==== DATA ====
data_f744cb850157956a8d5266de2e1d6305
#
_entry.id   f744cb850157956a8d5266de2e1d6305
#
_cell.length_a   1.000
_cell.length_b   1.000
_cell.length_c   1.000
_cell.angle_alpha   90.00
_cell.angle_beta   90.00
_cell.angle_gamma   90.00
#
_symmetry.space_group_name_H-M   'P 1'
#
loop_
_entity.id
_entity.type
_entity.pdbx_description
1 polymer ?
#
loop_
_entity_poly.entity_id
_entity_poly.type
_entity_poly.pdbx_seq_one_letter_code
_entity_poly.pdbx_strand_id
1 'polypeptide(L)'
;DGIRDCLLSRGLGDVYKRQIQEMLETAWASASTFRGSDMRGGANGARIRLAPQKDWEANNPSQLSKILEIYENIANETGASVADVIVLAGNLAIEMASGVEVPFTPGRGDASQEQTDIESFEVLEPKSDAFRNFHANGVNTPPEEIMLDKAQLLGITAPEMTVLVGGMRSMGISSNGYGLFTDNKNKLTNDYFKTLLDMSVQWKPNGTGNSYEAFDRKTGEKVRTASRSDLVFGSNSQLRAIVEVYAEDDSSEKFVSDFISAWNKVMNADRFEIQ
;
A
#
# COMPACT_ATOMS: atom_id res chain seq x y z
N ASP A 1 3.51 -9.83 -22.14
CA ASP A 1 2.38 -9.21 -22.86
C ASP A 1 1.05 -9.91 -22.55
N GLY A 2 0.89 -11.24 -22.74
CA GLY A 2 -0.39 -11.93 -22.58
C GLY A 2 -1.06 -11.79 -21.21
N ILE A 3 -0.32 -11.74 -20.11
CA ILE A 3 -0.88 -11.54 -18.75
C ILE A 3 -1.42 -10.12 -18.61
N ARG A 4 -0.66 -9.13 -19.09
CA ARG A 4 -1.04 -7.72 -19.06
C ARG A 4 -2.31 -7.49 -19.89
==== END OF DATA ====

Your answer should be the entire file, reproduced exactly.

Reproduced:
data_f744cb850157956a8d5266de2e1d6305
#
_entry.id   f744cb850157956a8d5266de2e1d6305
#
_cell.length_a   1.000
_cell.length_b   1.000
_cell.length_c   1.000
_cell.angle_alpha   90.00
_cell.angle_beta   90.00
_cell.angle_gamma   90.00
#
_symmetry.space_group_name_H-M   'P 1'
#
loop_
_entity.id
_entity.type
_entity.pdbx_description
1 polymer ?
#
loop_
_entity_poly.entity_id
_entity_poly.type
_entity_poly.pdbx_seq_one_letter_code
_entity_poly.pdbx_strand_id
1 'polypeptide(L)'
;DGIRDCLLSRGLGDVYKRQIQEMLETAWASASTFRGSDMRGGANGARIRLAPQKDWEANNPSQLSKILEIYENIANETGASVADVIVLAGNLAIEMASGVEVPFTPGRGDASQEQTDIESFEVLEPKSDAFRNFHANGVNTPPEEIMLDKAQLLGITAPEMTVLVGGMRSMGISSNGYGLFTDNKNKLTNDYFKTLLDMSVQWKPNGTGNSYEAFDRKTGEKVRTASRSDLVFGSNSQLRAIVEVYAEDDSSEKFVSDFISAWNKVMNADRFEIQ
;
A
#
# COMPACT_ATOMS: atom_id res chain seq x y z
N ASP A 1 3.51 -9.83 -22.14
CA ASP A 1 2.38 -9.21 -22.86
C ASP A 1 1.05 -9.91 -22.55
N GLY A 2 0.89 -11.24 -22.74
CA GLY A 2 -0.39 -11.93 -22.58
C GLY A 2 -1.06 -11.79 -21.21
N ILE A 3 -0.32 -11.74 -20.11
CA ILE A 3 -0.88 -11.54 -18.75
C ILE A 3 -1.42 -10.12 -18.61
N ARG A 4 -0.66 -9.13 -19.09
CA ARG A 4 -1.04 -7.72 -19.06
C ARG A 4 -2.31 -7.49 -19.89